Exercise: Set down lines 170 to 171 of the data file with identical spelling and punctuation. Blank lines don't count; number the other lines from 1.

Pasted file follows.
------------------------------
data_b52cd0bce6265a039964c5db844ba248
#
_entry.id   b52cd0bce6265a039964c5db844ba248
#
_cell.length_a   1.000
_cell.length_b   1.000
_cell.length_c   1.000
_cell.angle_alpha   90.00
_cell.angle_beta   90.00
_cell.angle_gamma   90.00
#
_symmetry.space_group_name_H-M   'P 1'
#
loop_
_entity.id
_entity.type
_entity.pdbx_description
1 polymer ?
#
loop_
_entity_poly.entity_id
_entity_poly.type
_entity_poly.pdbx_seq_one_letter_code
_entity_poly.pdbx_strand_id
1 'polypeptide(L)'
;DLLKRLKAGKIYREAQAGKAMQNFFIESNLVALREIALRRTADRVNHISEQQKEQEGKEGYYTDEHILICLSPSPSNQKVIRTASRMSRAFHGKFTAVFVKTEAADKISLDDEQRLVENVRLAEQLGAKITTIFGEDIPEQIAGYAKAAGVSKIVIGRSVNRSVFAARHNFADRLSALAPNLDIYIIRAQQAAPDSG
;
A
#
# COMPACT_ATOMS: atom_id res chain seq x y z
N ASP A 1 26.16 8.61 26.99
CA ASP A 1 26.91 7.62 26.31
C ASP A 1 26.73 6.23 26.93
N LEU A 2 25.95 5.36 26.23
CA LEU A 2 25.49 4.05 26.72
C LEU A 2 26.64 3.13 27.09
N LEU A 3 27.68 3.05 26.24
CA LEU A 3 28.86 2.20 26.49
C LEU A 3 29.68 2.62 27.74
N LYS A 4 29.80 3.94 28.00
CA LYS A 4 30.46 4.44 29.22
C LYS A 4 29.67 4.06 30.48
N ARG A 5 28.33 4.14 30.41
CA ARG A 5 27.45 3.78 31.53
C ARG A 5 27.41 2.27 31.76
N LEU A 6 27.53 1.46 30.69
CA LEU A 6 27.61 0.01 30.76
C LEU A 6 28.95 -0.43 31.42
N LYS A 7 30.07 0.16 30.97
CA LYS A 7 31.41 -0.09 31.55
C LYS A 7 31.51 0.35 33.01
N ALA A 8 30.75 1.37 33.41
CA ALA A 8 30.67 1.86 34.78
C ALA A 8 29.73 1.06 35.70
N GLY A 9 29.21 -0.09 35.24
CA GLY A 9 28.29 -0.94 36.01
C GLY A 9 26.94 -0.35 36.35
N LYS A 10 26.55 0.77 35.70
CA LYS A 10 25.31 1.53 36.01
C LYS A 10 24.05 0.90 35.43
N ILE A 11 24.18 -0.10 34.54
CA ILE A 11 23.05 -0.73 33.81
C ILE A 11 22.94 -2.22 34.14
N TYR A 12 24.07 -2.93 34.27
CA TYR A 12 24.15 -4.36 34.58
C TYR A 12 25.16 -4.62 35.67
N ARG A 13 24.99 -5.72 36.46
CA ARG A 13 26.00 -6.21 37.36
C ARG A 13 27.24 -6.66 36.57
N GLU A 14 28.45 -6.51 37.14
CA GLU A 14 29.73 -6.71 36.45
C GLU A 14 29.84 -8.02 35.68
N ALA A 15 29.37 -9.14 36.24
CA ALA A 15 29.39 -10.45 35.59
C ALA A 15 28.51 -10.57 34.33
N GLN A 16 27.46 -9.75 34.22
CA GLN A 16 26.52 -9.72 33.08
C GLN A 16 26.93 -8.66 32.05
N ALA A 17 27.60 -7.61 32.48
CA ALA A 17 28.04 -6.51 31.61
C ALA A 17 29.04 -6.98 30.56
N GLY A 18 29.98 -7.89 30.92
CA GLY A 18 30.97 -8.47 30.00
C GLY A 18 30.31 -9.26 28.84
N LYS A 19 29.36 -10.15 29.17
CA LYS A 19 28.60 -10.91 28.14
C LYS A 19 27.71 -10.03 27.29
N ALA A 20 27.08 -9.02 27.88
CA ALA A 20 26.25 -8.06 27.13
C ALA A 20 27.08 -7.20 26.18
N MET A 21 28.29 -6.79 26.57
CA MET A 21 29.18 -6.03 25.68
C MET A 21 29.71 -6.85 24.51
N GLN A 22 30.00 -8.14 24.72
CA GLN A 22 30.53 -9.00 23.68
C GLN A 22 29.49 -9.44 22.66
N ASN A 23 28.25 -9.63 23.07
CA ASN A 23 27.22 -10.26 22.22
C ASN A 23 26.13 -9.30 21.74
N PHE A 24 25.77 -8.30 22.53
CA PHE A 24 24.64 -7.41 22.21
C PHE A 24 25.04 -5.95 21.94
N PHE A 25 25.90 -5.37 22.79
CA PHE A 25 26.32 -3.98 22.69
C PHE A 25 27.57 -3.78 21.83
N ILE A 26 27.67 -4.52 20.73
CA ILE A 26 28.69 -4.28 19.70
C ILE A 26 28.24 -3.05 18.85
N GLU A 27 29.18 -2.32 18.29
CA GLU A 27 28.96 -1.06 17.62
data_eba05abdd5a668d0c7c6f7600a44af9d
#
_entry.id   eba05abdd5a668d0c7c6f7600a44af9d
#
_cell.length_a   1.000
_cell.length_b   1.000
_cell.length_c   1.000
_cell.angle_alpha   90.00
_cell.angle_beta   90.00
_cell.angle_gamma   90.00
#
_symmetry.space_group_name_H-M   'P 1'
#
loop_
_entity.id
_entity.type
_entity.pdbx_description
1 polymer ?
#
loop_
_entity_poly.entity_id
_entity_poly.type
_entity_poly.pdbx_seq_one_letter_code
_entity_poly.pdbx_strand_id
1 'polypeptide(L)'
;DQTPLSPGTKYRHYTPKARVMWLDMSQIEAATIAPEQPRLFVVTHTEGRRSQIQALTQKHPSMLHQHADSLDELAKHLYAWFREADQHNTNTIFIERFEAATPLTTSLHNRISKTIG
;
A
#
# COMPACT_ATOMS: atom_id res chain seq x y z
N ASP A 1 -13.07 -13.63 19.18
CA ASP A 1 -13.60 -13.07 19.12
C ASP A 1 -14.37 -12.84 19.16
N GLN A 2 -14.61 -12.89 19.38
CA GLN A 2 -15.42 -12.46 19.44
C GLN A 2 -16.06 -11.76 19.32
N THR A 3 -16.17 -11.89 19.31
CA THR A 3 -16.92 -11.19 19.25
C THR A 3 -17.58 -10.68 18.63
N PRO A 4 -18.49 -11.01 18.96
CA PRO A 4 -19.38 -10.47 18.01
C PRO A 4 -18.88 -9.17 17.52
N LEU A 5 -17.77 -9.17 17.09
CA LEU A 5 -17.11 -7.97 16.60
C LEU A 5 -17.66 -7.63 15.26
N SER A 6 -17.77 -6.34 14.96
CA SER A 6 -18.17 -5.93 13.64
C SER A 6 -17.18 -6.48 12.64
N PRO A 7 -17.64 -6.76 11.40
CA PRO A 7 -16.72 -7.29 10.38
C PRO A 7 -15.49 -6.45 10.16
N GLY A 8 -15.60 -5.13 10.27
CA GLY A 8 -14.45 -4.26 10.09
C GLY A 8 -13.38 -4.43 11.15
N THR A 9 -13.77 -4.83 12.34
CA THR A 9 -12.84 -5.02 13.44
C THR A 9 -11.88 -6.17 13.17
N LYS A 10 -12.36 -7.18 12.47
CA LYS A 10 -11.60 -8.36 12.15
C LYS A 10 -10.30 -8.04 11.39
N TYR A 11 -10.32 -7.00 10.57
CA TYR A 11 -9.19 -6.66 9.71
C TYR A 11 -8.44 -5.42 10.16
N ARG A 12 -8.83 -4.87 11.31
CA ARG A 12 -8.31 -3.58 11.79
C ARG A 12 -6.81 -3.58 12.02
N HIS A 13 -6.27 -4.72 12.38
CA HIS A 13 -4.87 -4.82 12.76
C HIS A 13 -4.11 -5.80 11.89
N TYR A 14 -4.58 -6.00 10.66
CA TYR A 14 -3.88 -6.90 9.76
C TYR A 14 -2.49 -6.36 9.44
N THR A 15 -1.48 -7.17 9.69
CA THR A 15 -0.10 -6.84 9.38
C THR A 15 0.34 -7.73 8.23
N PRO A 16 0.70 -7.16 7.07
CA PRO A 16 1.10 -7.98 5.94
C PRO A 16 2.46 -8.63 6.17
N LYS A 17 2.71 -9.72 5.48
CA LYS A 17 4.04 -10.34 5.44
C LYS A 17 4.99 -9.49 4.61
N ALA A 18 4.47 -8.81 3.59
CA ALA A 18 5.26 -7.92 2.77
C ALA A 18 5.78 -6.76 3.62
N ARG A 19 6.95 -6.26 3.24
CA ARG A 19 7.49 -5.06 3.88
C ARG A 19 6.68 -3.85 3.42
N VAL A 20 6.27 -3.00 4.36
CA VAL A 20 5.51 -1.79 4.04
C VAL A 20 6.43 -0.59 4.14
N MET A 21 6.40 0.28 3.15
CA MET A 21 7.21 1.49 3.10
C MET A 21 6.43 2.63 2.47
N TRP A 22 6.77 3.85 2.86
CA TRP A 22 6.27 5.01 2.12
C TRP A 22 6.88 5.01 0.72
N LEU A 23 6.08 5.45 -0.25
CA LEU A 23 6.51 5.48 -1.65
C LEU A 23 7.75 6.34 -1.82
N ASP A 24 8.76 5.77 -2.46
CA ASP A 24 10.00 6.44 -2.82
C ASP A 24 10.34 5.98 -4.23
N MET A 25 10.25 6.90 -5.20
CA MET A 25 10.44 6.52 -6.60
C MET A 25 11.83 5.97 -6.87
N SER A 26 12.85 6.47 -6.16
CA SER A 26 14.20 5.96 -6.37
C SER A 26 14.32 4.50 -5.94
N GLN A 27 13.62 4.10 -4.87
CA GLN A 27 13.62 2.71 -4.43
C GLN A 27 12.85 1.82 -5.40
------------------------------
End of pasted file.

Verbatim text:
C LYS A 10 -10.30 -8.04 11.39
N TYR A 11 -10.32 -7.00 10.57